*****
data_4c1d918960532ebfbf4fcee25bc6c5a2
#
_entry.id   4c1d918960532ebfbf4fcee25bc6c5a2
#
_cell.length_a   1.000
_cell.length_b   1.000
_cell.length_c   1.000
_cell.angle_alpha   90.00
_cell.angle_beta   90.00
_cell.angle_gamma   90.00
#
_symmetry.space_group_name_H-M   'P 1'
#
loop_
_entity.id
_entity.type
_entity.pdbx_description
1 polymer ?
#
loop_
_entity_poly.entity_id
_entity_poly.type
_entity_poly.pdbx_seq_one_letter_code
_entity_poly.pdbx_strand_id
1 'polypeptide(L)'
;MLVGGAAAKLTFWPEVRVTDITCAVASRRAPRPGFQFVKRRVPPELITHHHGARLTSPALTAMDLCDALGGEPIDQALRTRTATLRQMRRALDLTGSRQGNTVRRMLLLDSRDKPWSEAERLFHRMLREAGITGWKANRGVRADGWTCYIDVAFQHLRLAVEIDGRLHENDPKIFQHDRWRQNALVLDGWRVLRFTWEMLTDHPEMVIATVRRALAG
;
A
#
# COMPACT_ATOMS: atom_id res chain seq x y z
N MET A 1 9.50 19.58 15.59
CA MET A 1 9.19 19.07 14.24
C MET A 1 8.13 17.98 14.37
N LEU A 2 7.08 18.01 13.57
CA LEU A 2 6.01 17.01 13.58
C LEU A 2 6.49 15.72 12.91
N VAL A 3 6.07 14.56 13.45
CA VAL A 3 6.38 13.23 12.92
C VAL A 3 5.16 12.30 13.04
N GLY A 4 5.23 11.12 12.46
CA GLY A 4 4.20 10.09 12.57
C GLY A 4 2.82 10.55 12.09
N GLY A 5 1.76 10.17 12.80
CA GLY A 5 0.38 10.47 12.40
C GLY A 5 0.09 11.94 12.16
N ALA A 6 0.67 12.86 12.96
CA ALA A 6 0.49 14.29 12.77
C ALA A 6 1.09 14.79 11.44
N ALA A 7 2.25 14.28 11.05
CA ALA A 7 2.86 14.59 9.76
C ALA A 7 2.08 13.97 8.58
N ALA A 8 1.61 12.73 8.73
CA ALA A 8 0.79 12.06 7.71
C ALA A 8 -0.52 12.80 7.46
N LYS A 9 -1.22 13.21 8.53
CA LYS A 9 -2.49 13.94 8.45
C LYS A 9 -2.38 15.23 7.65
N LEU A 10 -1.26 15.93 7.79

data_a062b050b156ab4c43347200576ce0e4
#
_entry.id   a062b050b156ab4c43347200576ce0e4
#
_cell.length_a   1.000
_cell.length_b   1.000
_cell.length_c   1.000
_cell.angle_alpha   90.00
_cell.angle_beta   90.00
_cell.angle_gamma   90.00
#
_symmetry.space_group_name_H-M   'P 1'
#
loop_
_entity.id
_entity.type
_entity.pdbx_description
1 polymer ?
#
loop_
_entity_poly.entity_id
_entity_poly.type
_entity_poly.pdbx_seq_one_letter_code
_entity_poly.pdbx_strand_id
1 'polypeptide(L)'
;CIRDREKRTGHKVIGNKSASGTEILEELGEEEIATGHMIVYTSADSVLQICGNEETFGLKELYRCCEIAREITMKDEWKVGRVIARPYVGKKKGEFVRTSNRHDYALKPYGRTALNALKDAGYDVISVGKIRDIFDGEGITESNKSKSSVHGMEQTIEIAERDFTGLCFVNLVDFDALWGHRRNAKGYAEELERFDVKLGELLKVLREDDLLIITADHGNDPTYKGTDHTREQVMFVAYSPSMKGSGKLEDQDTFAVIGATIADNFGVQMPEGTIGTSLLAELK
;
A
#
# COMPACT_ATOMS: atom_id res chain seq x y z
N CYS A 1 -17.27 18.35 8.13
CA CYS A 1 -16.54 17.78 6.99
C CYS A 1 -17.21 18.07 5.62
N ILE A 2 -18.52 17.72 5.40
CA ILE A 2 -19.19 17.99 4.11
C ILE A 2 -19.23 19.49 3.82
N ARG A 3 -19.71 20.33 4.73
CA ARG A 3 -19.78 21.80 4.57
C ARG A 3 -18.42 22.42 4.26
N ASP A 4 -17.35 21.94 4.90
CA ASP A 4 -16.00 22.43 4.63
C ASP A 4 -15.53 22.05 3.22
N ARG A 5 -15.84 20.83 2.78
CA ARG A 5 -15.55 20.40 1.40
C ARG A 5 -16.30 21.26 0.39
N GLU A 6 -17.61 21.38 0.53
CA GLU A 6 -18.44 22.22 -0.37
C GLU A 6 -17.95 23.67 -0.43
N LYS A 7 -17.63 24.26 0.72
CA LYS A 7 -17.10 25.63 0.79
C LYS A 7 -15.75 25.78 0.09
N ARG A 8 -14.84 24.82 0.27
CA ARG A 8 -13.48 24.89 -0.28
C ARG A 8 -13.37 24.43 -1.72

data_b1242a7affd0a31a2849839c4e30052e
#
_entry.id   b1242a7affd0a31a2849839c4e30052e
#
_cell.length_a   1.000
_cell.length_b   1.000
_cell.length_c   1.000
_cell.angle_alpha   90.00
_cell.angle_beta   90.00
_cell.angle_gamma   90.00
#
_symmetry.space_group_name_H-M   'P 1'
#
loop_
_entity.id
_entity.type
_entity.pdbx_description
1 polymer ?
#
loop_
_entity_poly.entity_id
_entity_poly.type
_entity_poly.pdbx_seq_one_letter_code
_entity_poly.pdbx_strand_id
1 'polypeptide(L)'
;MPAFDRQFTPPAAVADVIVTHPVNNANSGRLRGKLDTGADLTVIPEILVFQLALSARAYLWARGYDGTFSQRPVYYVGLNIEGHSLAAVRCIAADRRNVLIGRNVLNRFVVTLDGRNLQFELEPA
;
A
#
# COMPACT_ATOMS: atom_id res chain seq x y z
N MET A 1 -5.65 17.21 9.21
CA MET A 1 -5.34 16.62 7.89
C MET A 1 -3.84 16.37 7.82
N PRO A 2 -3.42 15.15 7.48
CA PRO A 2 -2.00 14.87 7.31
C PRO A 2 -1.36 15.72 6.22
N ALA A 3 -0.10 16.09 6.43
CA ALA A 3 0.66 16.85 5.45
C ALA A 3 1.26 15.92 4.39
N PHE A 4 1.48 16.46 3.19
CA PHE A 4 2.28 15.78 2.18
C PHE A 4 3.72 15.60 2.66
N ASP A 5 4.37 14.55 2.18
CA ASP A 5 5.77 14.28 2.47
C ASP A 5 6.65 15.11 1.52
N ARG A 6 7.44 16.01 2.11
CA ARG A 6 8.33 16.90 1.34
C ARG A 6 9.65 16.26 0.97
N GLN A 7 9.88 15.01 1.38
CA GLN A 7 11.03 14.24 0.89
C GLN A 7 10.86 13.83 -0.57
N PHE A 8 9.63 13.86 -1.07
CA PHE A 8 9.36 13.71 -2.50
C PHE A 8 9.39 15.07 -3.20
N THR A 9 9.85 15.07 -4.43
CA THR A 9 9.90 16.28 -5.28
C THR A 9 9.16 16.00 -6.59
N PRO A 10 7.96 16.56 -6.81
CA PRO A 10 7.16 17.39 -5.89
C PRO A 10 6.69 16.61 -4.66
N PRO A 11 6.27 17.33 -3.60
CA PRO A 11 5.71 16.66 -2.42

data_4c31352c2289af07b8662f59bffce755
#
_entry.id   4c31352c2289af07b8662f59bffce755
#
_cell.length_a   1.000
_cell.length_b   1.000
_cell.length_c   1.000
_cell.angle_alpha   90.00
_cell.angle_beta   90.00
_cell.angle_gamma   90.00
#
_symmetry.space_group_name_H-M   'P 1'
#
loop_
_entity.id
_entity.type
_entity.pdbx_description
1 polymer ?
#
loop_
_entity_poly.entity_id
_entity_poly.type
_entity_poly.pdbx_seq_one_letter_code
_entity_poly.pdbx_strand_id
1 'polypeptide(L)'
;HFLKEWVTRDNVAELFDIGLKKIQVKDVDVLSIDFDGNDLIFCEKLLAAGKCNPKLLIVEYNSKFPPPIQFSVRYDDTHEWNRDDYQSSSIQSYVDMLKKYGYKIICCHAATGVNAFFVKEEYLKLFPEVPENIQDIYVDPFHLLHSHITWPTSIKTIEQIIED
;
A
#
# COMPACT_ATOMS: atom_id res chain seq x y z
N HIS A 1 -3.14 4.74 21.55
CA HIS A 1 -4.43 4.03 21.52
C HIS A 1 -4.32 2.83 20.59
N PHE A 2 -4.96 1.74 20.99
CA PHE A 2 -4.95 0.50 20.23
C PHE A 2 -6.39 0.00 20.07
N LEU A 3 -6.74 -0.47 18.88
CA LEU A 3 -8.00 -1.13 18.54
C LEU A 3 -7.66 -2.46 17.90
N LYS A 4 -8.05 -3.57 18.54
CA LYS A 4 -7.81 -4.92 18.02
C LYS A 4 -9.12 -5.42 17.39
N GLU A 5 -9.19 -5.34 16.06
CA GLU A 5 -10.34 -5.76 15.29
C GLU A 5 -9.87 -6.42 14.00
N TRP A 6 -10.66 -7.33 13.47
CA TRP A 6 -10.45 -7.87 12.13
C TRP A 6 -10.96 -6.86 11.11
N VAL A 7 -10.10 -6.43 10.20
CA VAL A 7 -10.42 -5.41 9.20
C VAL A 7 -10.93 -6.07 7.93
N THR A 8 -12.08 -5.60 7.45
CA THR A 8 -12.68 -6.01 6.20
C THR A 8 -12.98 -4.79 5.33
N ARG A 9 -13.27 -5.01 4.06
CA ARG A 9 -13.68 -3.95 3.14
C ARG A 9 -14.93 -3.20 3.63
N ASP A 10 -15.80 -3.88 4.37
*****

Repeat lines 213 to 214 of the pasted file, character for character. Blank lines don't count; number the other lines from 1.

C LEU A 3 -7.66 -2.46 17.90
N LYS A 4 -8.05 -3.57 18.54